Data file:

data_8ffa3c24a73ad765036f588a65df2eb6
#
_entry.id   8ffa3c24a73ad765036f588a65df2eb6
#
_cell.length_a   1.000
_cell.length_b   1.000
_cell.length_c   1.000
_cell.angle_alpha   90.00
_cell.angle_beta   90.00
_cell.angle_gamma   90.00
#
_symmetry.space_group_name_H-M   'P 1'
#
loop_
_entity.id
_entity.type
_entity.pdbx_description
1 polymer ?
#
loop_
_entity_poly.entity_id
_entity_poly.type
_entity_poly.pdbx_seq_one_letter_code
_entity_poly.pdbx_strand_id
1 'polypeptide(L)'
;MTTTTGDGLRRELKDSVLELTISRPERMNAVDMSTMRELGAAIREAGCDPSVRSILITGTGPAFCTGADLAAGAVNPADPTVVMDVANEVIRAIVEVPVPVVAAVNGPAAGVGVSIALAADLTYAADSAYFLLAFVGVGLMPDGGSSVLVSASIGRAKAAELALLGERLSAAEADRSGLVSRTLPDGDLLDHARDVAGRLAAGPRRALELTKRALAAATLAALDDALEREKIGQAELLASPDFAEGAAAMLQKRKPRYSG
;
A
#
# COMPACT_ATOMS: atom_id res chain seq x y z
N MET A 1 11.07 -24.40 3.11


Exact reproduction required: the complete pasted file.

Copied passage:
data_8ffa3c24a73ad765036f588a65df2eb6
#
_entry.id   8ffa3c24a73ad765036f588a65df2eb6
#
_cell.length_a   1.000
_cell.length_b   1.000
_cell.length_c   1.000
_cell.angle_alpha   90.00
_cell.angle_beta   90.00
_cell.angle_gamma   90.00
#
_symmetry.space_group_name_H-M   'P 1'
#
loop_
_entity.id
_entity.type
_entity.pdbx_description
1 polymer ?
#
loop_
_entity_poly.entity_id
_entity_poly.type
_entity_poly.pdbx_seq_one_letter_code
_entity_poly.pdbx_strand_id
1 'polypeptide(L)'
;MTTTTGDGLRRELKDSVLELTISRPERMNAVDMSTMRELGAAIREAGCDPSVRSILITGTGPAFCTGADLAAGAVNPADPTVVMDVANEVIRAIVEVPVPVVAAVNGPAAGVGVSIALAADLTYAADSAYFLLAFVGVGLMPDGGSSVLVSASIGRAKAAELALLGERLSAAEADRSGLVSRTLPDGDLLDHARDVAGRLAAGPRRALELTKRALAAATLAALDDALEREKIGQAELLASPDFAEGAAAMLQKRKPRYSG
;
A
#
# COMPACT_ATOMS: atom_id res chain seq x y z
N MET A 1 11.07 -24.40 3.11